Breadcrumbs Section. Click here to navigate to respective pages.

Chapter

Chapter

# Appendix A: Waves

DOI link for Appendix A: Waves

Appendix A: Waves book

# Appendix A: Waves

DOI link for Appendix A: Waves

Appendix A: Waves book

## ABSTRACT

A.1 Waves EquationIf we have a stationary wave (non-sinusoidal form), as shown in Fig. A.1.1, as y¢ = f(x¢) at t = 0 (A.1.1)

we can have a traveling wave as y = f(x ± vt) at t = t (A.1.2)where x¢ = x ± vt, ∂ ∂

= x x ¢ 1 and ∂

∂ = ±

x t

v ¢

Also when y = f(x + vt), the wave moves in the left direction. When y = f(x – vt), the wave moves in the right direction. From the space derivative as∂

∂ =

∂ ∂

◊ ∂ ∂

= ∂ ∂

y x

f x

x x

f x¢

¢ ¢

(A.1.3) ∂

∂ =

∂ ∂

∂ ∂

= ∂ ∂ ∂

∂ ◊ ∂ ∂

= ∂ ∂

∂ ∂

= ∂ ∂

y

x x y x

y x x

x x x

f x

f

x

( / )

¢ ¢

¢ ¢ ¢ (A.1.4)and the time derivative as

∂∂ = ∂∂ ◊ ∂∂ = ± ∂∂yt fx xt v fx¢ ¢ ¢ (A.1.5)∂ ∂

= ∂ ∂

∂ ∂

= ∂ ∂ ∂ ∂

◊ ∂ ∂

= ∂ ∂

± ∂ ∂

Ê ËÁ

ˆ ¯˜ ◊± = ∂

t t y t

y t x

x t x

v f x

v v ( / )

¢ ¢

¢ ¢ f

x∂ ¢2 (A.1.6) Equations A.1.4 and A.1.6 yield∂ ∂

= ◊ ∂ ∂

1y

x v

y

t (A.1.7) On the other hand, if we have the wave function of a traveling wave (sinusoidal waveform) as y = A sin k (x ± vt) (A.1.8)the solution to the partial differential equation will be as follows:

Space derivative ∂ ∂

= ± y x

kA k x vtcos ( ) (A.1.9) ∂

∂ = - ±

x k A k x vtsin ( ) (A.1.10)

Time derivative ∂ ∂

= ± ± y t

kvA k x vtcos ( ) (A.1.11)

∂ ∂

= - ± 2

t k v A k x vtsin ( ) (A.1.12) Equations A.1.10 and A.1.12 also yield∂

∂ = ◊

∂ ∂

1y

x v

y

t (A.1.13) On the other hand, a harmonic wave (sinusoidal form) can be written as y A k x vt= ±

sin ( ) (A.1.14)where A and k are the amplitude and the propagation constant of the periodic wave form/character, respectively. Since the difference between sine and cosine functions is a relative translation of 0.5p radian, it is also enough to treat only one of these wave functions. For a sine wave of amplitude, as shown in Fig. A.1.2., at constant time t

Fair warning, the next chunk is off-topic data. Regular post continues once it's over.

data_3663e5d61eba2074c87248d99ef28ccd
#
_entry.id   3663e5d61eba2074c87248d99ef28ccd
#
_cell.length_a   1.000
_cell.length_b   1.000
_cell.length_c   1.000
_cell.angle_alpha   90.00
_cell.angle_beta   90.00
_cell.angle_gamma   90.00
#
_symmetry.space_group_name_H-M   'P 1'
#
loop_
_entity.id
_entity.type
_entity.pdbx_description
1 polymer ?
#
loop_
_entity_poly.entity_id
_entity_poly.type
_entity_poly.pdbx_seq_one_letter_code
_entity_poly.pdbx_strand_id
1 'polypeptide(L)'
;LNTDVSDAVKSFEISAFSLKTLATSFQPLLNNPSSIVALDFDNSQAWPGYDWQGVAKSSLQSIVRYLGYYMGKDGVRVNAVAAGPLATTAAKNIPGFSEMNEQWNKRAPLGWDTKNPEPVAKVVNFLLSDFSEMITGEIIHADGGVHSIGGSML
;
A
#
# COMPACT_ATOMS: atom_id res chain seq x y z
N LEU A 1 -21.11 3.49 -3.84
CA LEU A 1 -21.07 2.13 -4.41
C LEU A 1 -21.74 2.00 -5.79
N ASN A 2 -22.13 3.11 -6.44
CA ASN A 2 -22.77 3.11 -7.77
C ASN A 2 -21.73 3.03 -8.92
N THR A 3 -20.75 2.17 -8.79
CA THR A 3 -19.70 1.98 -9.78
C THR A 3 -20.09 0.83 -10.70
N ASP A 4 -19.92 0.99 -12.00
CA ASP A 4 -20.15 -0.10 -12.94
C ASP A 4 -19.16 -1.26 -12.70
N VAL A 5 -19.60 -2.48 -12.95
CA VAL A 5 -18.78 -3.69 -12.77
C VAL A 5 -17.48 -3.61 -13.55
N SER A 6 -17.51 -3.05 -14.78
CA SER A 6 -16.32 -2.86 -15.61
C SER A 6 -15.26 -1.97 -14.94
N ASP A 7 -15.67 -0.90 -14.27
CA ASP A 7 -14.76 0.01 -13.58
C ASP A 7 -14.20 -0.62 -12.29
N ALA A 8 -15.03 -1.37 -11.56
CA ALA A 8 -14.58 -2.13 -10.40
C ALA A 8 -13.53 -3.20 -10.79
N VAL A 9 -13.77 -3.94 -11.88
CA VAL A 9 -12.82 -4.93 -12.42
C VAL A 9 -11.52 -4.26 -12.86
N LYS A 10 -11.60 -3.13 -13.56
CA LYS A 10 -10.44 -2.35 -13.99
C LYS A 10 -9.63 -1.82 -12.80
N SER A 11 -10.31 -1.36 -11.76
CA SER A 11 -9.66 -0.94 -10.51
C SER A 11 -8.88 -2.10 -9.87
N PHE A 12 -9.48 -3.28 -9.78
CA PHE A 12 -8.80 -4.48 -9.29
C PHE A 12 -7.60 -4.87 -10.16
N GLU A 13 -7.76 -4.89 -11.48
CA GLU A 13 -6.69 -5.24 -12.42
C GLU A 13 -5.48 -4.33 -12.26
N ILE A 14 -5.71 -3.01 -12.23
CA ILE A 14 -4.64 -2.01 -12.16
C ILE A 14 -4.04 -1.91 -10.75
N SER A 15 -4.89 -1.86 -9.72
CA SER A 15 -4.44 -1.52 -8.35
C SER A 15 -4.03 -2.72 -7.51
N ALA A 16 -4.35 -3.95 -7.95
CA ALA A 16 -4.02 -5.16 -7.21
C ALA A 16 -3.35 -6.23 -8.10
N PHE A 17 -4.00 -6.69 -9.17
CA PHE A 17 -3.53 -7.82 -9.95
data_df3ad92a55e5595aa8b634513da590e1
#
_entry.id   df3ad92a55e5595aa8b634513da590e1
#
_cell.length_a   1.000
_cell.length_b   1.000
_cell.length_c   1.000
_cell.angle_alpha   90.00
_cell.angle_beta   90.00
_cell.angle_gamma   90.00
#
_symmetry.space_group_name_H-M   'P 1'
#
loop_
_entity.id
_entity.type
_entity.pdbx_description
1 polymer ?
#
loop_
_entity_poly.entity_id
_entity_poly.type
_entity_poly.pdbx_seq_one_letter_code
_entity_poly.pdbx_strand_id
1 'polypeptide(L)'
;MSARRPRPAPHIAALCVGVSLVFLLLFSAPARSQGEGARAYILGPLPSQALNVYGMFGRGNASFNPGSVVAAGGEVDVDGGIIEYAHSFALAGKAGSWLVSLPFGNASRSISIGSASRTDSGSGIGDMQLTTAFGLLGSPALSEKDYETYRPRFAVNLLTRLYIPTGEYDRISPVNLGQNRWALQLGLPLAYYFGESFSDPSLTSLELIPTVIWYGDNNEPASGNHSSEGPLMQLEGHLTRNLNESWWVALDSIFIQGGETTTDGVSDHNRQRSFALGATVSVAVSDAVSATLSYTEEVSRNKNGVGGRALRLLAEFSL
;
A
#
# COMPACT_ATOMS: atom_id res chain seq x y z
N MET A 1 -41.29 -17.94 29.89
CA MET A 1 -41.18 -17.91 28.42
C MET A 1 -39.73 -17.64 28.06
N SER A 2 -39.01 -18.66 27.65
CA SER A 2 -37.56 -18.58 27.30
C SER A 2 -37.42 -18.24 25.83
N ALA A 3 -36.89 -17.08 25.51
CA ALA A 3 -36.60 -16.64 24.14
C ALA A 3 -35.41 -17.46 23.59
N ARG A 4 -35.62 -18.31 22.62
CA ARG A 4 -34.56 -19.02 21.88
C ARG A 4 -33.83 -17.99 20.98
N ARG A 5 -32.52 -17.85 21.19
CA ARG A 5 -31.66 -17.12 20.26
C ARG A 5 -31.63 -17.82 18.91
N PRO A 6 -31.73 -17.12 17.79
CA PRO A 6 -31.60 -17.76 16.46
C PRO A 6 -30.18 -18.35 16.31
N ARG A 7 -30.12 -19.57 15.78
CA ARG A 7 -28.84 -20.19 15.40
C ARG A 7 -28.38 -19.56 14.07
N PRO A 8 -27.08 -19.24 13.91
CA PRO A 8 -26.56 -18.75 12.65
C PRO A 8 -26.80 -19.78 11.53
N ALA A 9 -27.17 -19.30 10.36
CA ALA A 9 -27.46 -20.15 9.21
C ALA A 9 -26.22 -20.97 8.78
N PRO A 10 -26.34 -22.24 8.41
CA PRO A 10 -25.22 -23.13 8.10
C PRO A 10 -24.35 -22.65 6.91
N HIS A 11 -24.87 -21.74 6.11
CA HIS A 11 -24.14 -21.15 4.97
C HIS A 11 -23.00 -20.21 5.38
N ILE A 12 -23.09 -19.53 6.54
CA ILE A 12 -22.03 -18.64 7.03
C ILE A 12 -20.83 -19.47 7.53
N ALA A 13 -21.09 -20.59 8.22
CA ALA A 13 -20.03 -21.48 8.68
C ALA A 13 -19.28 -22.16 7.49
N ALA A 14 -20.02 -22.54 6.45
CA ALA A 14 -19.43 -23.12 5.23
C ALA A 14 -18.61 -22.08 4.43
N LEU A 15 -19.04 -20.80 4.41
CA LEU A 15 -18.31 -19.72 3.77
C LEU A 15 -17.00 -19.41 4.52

Figure A.1.2 Harmonic waves. y A k x vt A k x vt= + + = + +sin ( ) sin ( )l p2 (A.1.15) A sin (kx + kl + kvt) = A sin(kx + kvt + 2p) (A.1.16)Clearly, kl = 2p (A.1.17) At a constant point x, y = A sin k(x + v[t + T]) = A sin k(x + vt) + 2p (A.1.18) y = A sin (kx + kvt + kvT) = A sin (kx + kvt + 2p) (A.1.19)Clearly, KvT = 2p (A.1.20)

Equations A.1.17 and A.1.20 yield v T

= l and v f= l (A.1.21)

If we define the angular frequency w p

= 2 T

, a more compact form of the harmonic wave in Eq. A.1.14 is y A x t T

= ±Ê ËÁ

ˆ ¯˜cos

l (A.1.22) y A kx t= ±

sin ( )w (A.1.23) Furthermore, at a constant point x, the phase angle j is constant or j = k(x ± vt) (A.1.24) dj = 0 = k(dx ± vdt) (A.1.25)dx

dt v= ∓ (A.1.26) From Eq. A.1.14, the general form of the harmonic wave at initial phase j0, as shown in Fig. A.1.3, can be modified as y A k x vt= ± + cos

sin [ ( ) ]f

Figure A.1.3 Harmonic waves showing the initial phase. If we define the initial conditions for harmonic wave at x = 0, t = 0, and y = y0, we get y A

1 0= Ê ËÁ

ˆ ¯˜

y A

using sine function (A.1.28)

The initial phase j0 is generally set equal to zero for simplicity. Let a complex number be defined asz a ib= + (A.1.29)where a = Re(z), b = lm(z), and i2 = −1. z can be shown in the polar plot as seen in Fig. A.1.4.